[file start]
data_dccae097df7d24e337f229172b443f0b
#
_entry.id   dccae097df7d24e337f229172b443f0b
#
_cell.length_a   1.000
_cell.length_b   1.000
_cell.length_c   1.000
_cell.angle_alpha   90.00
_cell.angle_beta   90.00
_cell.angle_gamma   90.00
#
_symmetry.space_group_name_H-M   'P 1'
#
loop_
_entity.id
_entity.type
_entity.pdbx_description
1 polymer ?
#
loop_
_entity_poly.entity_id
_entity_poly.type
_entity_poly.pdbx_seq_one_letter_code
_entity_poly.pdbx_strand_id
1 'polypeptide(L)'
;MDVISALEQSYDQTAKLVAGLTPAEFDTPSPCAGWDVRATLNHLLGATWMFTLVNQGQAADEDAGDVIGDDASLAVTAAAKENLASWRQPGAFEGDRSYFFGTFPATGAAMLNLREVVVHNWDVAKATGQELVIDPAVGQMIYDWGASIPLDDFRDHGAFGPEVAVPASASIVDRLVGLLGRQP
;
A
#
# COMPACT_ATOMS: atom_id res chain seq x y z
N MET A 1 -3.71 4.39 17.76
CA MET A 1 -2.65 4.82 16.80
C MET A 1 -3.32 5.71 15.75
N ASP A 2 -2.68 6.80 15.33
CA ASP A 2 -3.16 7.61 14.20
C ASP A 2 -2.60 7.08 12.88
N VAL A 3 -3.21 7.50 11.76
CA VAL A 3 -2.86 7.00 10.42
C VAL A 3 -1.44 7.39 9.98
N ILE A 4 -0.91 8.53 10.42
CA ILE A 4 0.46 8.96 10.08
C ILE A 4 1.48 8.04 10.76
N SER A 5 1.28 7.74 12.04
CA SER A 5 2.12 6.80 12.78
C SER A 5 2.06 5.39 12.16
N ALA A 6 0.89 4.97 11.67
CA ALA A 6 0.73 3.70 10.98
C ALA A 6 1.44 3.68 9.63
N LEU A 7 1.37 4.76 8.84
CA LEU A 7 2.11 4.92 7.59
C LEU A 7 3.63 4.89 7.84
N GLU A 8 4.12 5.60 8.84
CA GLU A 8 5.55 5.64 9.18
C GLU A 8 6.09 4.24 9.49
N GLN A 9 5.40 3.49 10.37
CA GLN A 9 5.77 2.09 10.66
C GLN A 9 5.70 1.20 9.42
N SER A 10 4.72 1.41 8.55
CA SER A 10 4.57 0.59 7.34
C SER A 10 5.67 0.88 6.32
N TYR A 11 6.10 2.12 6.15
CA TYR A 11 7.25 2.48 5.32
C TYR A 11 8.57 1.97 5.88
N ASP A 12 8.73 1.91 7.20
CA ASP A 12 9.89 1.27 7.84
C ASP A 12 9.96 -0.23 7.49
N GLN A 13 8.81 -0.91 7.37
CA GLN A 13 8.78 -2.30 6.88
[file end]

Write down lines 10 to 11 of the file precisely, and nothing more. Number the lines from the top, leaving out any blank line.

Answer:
_cell.angle_gamma   90.00
#